“Proposal: A Market for Truth to Address False Ads on Social Media”
Communications of the ACM, July 2020, Vol. 63 No. 7, Pages 23-25
Economic and Business Dimensions
By Marshall W. Van Alstyne
A market for truth need not be perfect. It just needs to be credible and unbiased.
When it comes to political ads on Facebook, anything goes. On Twitter, nothing does. In a speech at Georgetown University last October, Mark Zuckerberg, Facebook’s chief executive, defended the company’s decision not to fact-check political ads on the site. Shortly after, Jack Dorsey, Twitter’s chief executive, tweeted that his company had decided to reject all political advertising. In January of this year, Facebook doubled down on its original decision to accept all political ads no matter how egregious the lies an ad buyer wishes us to believe.
They are both wrong. Facebook pollutes our political discourse. Twitter impoverishes it. Between promoting false ads and rejecting truthful ones, here’s a better way: create a “market for truth.” It requires neither machine algorithms to discern truth nor judgments by a potentially self-interested company. Instead, it discourages liars from lying.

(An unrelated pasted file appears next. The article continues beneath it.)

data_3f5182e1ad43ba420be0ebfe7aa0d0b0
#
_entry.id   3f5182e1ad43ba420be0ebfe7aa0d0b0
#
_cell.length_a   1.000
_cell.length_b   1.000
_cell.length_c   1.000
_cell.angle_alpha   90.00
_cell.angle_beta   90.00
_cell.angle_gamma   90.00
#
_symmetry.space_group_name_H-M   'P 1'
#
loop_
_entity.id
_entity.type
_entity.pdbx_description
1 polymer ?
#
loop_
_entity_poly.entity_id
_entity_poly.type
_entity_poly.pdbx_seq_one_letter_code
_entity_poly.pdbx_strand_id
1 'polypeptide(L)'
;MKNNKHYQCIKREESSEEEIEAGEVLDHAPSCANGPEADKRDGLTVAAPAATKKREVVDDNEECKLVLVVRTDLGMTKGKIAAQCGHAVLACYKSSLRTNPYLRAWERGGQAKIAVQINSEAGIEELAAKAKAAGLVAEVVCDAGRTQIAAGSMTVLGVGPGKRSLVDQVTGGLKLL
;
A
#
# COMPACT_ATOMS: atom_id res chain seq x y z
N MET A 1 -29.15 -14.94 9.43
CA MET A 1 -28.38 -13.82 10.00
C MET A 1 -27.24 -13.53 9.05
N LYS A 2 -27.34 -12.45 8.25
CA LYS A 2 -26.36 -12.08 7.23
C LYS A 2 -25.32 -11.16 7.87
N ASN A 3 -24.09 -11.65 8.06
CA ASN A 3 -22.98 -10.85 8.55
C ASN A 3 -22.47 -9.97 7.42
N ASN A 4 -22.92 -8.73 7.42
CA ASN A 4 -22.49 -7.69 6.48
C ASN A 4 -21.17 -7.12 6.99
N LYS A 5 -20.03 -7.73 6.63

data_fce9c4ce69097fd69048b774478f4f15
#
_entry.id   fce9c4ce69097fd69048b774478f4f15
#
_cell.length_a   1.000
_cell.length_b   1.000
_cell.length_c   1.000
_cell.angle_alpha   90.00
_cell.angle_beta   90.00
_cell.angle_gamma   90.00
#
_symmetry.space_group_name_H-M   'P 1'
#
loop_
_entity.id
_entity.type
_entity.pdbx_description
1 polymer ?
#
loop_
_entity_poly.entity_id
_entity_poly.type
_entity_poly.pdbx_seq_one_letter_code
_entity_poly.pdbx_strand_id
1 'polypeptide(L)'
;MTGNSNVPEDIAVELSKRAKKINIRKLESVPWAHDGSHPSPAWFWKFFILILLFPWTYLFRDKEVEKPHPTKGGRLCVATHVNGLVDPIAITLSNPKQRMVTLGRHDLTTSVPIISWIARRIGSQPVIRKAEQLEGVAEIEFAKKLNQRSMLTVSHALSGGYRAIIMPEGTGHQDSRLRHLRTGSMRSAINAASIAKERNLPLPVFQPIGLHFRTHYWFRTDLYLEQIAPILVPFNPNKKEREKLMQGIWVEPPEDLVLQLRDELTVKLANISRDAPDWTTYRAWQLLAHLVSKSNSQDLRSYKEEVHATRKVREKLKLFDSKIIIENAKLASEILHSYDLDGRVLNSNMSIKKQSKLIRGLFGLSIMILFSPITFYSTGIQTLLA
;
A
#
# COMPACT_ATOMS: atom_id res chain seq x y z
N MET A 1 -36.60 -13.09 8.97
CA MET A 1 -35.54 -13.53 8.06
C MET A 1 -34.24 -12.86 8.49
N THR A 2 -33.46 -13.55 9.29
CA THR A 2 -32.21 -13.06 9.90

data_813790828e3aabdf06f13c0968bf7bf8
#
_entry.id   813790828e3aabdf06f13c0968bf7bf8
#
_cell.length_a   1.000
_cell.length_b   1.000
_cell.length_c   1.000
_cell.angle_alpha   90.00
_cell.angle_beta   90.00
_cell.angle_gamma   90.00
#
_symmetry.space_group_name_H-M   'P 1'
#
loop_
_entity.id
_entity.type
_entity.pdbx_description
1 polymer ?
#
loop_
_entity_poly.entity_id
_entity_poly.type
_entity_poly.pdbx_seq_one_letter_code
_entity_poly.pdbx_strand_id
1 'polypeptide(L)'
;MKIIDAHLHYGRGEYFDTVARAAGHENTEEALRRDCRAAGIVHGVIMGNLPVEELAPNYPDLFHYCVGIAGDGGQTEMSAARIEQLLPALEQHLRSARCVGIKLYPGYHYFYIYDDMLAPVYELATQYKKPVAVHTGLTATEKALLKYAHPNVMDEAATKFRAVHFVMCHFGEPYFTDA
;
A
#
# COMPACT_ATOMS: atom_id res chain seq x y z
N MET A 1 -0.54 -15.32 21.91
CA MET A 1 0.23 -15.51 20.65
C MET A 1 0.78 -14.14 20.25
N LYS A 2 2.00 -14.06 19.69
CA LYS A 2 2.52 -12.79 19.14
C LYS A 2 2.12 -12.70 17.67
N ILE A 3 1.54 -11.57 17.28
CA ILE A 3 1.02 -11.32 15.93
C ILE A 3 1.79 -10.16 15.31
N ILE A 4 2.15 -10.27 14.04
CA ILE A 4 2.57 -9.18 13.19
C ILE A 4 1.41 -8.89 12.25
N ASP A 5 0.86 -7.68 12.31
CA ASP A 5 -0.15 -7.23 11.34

First, ask political advertisers to guarantee their truth. Each politician or PAC that places an ad would put a large sum of money in escrow as an “honest ad pledge” that their claims are true. Second, if anyone disputes the ad, an independent fact-checker would judge the ad’s truthfulness. This role could fall to any one of a number of organizations that routinely make such judgments: FactCheck.org, Politifact, Hoax-Slayer, or Snopes. It could even be a panel sampled randomly from Fox and CNN viewers. The watchword is independence. It cannot be Facebook’s self-appointed Oversight Board and it most emphatically cannot be government.
About the Author:
Marshall Van Alstyne is a Questrom Chair Professor at Boston University where he teaches information economics. He is also a Digital Fellow at the MIT Initiative on the Digital Economy and co-author of the international best-seller Platform Revolution (W.W. Norton).